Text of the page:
HOME ~ College Football History
Temple University Intercollegiate Athletic Program is nationally
recognized, not simply because one of the University's most famous alums
- worldwide ambassador of goodwill Bill Cosby - was a track and field
and football star in the
1960s. The program is well known because of its
outstanding achievements over an extended period of time.
Temple University was among the first institutions in the United States
to sponsor extracurricular athletic activities for its students. Both
the football and basketball programs were inaugurated back in 1894 under
the direction of Coach Charles M. Williams.
On the hardwood, Temple is recognized as having won the first-ever
National Collegiate championship in 1938, under Coach James Usilton.
That Owls team, which finished with a sparkling 23-2 record, won the
inaugural National Invitation Tournament by routing Colorado, 60-36, in
the championship final. Because the NCAA Tournament was not held until
the following year, Temple's NIT championship earned the Owls national
title recognition. During the 1950s, the Temple basketball team made two
NCAA Final Four appearances (1956, 1958) under legendary Head Coach
Harry Litwack. Litwack would be inducted into the National Basketball
Hall of Fame after concluding a 21-year coaching career that included
373 wins. Under current Head Coach John Chaney, the Owls have enhanced
the tradition of excellence, having made 15 NCAA Tournament appearances
in the past 16 seasons, including a school-record 10 straight following
the 1998-99 campaign. Current NBA stars Eddie Jones of the Charlotte
Hornets, Aaron McKie of the Philadelphia 76ers and Rick Brunson of the
N.Y. Knicks continue to enhance Temple's proud basketball heritage.
Under the legendary Glenn S. "Pop" Warner, the Temple football program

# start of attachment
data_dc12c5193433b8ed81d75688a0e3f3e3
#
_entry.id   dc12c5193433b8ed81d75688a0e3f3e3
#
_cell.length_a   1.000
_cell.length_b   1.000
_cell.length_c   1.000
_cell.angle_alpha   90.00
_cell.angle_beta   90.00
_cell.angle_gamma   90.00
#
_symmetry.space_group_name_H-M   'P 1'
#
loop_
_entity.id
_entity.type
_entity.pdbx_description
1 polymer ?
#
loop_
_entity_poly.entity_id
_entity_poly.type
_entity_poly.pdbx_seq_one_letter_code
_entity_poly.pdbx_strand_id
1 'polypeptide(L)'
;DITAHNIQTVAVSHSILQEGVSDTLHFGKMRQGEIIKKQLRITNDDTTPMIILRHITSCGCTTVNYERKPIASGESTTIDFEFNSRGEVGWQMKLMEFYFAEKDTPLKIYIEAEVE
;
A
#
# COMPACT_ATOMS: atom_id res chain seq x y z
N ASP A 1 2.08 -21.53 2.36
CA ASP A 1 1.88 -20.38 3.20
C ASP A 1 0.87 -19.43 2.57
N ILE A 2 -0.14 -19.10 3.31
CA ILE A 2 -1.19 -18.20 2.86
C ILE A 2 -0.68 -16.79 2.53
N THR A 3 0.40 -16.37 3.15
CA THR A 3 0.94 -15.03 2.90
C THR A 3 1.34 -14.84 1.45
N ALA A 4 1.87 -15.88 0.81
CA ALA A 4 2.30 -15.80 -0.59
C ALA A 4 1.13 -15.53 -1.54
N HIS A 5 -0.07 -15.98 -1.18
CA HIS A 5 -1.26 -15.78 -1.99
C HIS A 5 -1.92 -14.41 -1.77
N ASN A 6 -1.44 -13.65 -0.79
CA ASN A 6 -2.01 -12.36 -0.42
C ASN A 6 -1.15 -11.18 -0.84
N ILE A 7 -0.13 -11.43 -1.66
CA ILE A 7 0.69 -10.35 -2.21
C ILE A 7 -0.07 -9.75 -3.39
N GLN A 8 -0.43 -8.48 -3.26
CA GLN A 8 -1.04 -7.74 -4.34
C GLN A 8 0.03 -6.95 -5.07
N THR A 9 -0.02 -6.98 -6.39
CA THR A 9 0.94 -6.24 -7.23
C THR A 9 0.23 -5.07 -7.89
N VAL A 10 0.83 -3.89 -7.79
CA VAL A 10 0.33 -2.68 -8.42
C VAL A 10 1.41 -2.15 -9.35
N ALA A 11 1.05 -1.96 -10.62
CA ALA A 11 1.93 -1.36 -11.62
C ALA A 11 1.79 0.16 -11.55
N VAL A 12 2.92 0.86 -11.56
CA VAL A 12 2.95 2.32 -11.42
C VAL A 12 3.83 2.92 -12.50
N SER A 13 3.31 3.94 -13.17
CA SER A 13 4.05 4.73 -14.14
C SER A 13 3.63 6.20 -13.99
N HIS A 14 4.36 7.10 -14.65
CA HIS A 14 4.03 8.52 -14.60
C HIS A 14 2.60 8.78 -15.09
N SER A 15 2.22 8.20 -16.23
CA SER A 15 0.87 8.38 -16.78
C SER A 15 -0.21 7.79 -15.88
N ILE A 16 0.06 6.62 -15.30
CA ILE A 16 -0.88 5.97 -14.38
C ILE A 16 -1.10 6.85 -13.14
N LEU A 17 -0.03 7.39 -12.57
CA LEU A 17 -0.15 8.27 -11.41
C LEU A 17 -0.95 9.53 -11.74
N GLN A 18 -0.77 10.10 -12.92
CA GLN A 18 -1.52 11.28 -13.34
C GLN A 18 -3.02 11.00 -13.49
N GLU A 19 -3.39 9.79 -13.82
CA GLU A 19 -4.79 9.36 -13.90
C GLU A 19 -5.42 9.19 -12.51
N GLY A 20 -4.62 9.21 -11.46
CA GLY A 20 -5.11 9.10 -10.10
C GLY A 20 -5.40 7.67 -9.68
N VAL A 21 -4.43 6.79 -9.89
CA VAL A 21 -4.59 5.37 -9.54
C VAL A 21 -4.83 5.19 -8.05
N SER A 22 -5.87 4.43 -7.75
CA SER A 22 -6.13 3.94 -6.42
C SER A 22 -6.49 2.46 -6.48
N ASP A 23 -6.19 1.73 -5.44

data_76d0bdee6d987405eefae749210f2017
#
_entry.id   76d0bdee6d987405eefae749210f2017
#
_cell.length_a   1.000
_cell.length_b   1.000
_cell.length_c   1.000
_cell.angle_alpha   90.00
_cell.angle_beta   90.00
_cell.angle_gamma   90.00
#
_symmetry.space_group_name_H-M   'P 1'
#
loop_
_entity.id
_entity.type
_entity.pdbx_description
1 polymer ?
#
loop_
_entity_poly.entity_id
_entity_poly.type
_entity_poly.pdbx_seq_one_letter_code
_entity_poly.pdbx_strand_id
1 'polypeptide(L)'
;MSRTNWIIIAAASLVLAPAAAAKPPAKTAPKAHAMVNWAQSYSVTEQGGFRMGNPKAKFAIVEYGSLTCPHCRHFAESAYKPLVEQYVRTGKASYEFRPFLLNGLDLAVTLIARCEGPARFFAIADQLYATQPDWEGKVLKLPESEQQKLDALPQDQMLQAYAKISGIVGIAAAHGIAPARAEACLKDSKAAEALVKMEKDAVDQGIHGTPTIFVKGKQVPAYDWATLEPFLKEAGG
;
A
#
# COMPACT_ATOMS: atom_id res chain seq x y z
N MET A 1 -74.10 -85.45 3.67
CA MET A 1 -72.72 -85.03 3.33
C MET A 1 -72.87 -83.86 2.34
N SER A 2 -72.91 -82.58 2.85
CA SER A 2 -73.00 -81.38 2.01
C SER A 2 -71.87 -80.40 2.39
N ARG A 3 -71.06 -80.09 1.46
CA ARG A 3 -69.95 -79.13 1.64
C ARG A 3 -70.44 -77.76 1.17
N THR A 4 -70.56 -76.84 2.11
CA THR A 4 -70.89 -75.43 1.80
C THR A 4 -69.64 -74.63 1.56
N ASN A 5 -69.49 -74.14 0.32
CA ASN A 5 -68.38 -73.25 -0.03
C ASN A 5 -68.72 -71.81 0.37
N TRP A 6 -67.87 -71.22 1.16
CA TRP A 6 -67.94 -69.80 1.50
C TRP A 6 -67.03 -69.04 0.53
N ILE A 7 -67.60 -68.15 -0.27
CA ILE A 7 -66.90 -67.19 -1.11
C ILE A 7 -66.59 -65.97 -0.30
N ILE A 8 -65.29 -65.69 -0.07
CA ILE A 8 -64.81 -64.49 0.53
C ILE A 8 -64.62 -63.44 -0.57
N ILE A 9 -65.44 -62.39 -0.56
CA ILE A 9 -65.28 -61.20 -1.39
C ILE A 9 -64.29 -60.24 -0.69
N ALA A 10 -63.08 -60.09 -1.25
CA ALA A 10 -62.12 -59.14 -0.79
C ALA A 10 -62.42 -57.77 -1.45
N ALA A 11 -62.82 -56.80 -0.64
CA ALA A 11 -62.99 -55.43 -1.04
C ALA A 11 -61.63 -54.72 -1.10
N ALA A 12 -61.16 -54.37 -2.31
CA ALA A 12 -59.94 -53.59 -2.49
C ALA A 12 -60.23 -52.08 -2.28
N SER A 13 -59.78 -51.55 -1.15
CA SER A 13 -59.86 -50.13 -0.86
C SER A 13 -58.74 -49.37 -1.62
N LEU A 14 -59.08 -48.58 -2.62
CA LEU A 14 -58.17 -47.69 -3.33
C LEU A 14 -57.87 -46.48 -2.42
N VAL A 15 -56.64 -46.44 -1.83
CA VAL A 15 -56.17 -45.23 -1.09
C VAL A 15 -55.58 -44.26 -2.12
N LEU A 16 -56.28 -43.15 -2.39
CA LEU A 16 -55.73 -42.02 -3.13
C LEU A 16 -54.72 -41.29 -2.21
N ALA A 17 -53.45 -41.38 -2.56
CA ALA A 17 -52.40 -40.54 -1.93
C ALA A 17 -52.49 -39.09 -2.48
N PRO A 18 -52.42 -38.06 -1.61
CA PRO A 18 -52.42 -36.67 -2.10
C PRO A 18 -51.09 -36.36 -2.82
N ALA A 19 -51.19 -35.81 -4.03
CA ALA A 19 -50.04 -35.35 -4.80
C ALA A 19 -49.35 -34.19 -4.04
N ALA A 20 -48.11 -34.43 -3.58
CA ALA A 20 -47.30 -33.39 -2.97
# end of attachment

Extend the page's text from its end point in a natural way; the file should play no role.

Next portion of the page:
of the 1930s regularly scheduled games against the perennial
heavyweights of the day. The Owls were playing teams such as Army,
Florida, Iowa, Michigan State, Oklahoma, Penn State, SMU, Tennessee and
Texas A&M, and winning with regularity. Between 1933 and 1938, Warner
directed the Owls to 31 victories, and his 1934 team had the distinction
of playing in the very first Sugar Bowl game in New Orleans. In 1979 the
Owls posted their first and only bowl win with a 28-17 victory over
California in the Garden State Bowl at the Meadowlands. The tradition of
facing the nation's best teams on the gridiron continues, as the Owls
have squared off against the likes of Miami, Penn State, Syracuse,
Boston College, West Virginia and Virginia Tech on a regular basis in
the current decade.
Temple's baseball program has played in two College World Series and its
coach, veteran James "Skip Wilson, has guided the Owls to 901 career
wins, including a recent trip to the Atlantic 10 Conference
championship. Under Fred Turoff, the men's gymnastics team has won 12
ECAC/EIGL championships. Recently Darin Gerlach continued a long line of
national success by winning an individual event national championship in
1998. Coach Gavin White's Temple crews of the past 17 years have won
with regularity at Philadelphia's prestigious Dad Vail Regatta, in
addition to several other events.